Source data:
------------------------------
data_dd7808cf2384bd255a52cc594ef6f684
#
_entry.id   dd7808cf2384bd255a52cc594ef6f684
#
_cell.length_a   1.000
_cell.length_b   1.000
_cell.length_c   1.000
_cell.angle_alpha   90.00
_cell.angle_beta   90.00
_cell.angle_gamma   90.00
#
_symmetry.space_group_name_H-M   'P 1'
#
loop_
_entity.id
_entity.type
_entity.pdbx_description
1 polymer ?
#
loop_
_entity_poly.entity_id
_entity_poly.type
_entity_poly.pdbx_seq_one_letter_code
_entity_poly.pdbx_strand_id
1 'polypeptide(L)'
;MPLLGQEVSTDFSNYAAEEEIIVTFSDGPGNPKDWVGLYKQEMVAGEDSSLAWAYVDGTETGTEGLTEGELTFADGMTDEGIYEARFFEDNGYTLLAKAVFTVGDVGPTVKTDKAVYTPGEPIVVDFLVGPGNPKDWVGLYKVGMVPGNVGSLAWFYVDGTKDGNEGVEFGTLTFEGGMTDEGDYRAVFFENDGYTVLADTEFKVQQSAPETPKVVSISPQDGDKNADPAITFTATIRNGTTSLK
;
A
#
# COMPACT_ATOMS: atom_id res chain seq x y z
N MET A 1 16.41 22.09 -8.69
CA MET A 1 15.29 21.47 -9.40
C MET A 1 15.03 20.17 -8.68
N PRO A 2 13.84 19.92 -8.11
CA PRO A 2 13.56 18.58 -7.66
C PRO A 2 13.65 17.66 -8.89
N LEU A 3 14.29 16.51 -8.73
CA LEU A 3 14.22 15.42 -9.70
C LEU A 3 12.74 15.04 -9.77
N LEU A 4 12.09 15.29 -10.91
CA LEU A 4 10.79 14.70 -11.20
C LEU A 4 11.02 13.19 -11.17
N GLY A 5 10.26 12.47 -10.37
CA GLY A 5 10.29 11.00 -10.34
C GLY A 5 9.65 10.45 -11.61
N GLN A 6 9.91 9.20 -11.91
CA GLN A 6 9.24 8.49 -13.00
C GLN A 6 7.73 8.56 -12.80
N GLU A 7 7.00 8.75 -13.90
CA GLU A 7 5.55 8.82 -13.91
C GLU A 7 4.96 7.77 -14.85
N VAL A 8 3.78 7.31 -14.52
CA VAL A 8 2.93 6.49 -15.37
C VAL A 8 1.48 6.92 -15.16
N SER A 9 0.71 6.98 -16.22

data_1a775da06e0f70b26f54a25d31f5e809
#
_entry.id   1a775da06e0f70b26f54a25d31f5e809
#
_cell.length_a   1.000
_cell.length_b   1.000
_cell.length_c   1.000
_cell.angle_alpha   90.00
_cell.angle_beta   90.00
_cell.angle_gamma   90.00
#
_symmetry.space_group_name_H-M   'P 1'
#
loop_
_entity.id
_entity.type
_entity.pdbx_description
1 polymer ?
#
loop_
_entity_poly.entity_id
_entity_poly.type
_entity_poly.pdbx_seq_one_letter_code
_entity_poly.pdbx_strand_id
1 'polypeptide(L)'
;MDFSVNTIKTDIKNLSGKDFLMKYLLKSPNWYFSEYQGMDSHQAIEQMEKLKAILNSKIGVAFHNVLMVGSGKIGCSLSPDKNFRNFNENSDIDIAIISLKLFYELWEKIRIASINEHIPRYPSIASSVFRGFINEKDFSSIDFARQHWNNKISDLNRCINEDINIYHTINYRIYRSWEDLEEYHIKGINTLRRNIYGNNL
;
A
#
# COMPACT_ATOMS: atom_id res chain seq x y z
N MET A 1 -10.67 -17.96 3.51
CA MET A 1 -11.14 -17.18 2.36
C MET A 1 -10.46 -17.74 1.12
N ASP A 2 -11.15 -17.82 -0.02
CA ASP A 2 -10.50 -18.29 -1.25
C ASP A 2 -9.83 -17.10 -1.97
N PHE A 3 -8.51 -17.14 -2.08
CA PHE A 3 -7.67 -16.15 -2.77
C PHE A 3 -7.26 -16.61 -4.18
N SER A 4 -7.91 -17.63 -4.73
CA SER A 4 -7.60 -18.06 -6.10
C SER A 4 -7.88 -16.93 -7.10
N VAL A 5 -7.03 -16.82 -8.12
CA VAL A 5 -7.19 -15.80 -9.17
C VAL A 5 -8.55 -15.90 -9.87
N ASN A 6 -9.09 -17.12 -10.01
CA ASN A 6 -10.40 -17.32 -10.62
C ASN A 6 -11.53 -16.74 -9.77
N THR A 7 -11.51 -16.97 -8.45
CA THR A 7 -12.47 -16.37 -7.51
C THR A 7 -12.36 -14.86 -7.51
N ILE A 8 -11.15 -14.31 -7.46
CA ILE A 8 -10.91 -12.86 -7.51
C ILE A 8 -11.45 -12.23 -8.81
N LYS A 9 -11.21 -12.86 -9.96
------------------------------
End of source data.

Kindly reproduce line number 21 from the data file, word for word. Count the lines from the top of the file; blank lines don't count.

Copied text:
_entity_poly.entity_id